Saturday, February 12, 2011
Island Legends: the Secret Ferry
Drawing by Rick Tuel
Smart Aleck note: this column dates from 2003. Like everyone else on Vashon Island, I am sick and did not feel up to writing a new column this week, so here is a rerun that is a particular favorite of mine. Hope you enjoy it.
The story as I heard it went like this: a few years ago, one Sunday morning, a Big Important Business Man was having brunch at Sound Food. His cell phone rang. He answered it, and received a Very Important Business Call.
He needed to get to an Important Business Meeting off the island. He went up to the hostess and asked, “What's the quickest way to get off the island?” The hostess told him to head north on the road outside the restaurant until he came to the ferry dock, and then wait for the next ferry, and he should be able to get off the island in an hour or so.
The Big Important Business Man was distressed. An hour? That was much too long. He had Important Business and had to get to the mainland right away, and wasn't there a quicker way to get there than the ferry?
No, the hostess told him. The ferry was the only way off the island.
“OK,” he said. “I know how things work in places like this. Where is the secret ferry?”
“The what?” asked the hostess.
“The secret ferry,” he said, “the one only you islanders know about so you can get off the island any time you want to.”
The hostess was non-plussed. She explained that there is no secret ferry, only the public state ferries that come to the ferry docks.
The man refused to believe her. He insisted that there must be a secret ferry. She was concealing the information because we islanders were selfishly keeping it to ourselves and didn't want anyone else to know. He was too smart to be tricked, he said. He wasn't born yesterday, he said.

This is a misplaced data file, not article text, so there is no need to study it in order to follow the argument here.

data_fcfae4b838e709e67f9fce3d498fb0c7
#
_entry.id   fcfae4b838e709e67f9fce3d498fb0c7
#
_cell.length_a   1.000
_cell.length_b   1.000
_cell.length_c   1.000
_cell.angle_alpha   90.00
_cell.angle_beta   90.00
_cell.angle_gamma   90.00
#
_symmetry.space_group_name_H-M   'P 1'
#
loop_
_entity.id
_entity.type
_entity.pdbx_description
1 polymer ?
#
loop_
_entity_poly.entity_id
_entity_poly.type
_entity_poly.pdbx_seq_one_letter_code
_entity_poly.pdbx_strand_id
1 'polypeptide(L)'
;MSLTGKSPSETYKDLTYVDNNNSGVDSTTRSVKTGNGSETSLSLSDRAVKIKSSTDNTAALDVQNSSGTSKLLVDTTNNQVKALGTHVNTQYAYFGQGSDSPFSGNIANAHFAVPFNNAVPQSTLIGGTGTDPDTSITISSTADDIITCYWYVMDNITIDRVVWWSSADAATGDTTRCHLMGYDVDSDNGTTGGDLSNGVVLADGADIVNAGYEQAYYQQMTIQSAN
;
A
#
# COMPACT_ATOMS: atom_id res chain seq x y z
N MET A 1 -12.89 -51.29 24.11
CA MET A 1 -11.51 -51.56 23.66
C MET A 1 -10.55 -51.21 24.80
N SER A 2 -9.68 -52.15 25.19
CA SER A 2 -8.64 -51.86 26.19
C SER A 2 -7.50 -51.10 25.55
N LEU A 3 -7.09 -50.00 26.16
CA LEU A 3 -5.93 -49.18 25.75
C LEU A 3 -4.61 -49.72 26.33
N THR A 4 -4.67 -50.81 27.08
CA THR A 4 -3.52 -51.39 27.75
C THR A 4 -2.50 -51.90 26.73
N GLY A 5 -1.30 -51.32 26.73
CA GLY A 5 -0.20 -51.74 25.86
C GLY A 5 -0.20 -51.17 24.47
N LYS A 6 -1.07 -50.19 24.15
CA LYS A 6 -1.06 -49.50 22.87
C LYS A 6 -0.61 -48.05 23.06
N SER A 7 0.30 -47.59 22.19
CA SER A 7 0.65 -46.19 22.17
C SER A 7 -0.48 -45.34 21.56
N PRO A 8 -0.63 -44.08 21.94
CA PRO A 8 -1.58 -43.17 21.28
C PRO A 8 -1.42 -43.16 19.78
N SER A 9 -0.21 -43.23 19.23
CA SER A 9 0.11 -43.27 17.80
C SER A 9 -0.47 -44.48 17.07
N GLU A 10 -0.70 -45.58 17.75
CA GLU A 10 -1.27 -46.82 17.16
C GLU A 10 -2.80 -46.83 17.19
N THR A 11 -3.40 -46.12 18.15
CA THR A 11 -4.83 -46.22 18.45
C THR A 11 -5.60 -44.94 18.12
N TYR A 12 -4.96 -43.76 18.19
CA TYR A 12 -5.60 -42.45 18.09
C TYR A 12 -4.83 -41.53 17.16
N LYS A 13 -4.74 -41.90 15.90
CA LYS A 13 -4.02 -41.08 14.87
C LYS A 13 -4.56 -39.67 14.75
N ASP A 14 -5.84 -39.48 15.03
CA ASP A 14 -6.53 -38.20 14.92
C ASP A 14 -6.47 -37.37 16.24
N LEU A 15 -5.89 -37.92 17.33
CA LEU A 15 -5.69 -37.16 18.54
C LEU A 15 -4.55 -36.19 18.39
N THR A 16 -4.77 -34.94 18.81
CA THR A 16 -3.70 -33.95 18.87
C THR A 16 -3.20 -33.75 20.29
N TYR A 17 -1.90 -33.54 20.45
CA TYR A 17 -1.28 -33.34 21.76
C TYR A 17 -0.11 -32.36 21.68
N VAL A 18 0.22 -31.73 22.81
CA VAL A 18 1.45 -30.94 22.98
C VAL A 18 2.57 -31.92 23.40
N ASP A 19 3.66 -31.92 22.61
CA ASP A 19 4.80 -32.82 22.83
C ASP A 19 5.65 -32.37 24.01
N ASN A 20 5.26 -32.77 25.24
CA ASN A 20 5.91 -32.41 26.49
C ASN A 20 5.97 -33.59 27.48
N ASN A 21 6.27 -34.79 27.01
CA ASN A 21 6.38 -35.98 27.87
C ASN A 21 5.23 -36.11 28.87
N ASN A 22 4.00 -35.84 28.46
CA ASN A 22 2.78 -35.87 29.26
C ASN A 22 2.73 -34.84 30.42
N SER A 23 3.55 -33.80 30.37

Finally, in exasperation, the hostess said, “OK, OK, you're right. I can't fool you. There is a secret ferry.”
He smiled in victory. “Where is it?”
So she told him how to drive down to Manzanita Beach.
He left, and did not return.
End of story.
A friend told me that story in the supermarket. She said she had heard it from the grand daughter of another friend. I called my friend, the grand mother, and asked her where she got the story. She said her son was working as a chef at Sound Food at the time of the incident, and he had told her the story.
Soon after that I ran into my friend's son and I asked him about the story. He confirmed that the story was true, although he wasn't sure if the hostess had sent the man to Manzanita or Point Robinson.
He said that for a while after that the staff at Sound Food joked about “bippies,” or “Big Important People.”
This island legend was fairly easy to track because I knew all the people in the chain of the story's telling. I wanted to track it down because when I heard it, it sounded like one of those urban legends, a fantastic story that is supposed to be true. These stories begin: “This is a true story! It happened to my cousin's step-brother's next door neighbor's dog trainer's niece...” and goes on from there.
Many of these stories circulate on the internet. I have learned to check with snopes.com before believing anything I read, because I hate to pass on rumors, libel, and outright lies.
Island legends are easier to trace than urban legends. For example, I believe it is true that the late Joe Chambers set a ferry dock to ferry dock land speed record of 9 minutes. His friends have confirmed this. He did it late at night and had his friends posted at intersections to make sure no one would turn onto the highway and get in the way. This was a few decades ago. It was a different time, the island was a different place, that place I moved to 40 years ago. It doesn't exist any more.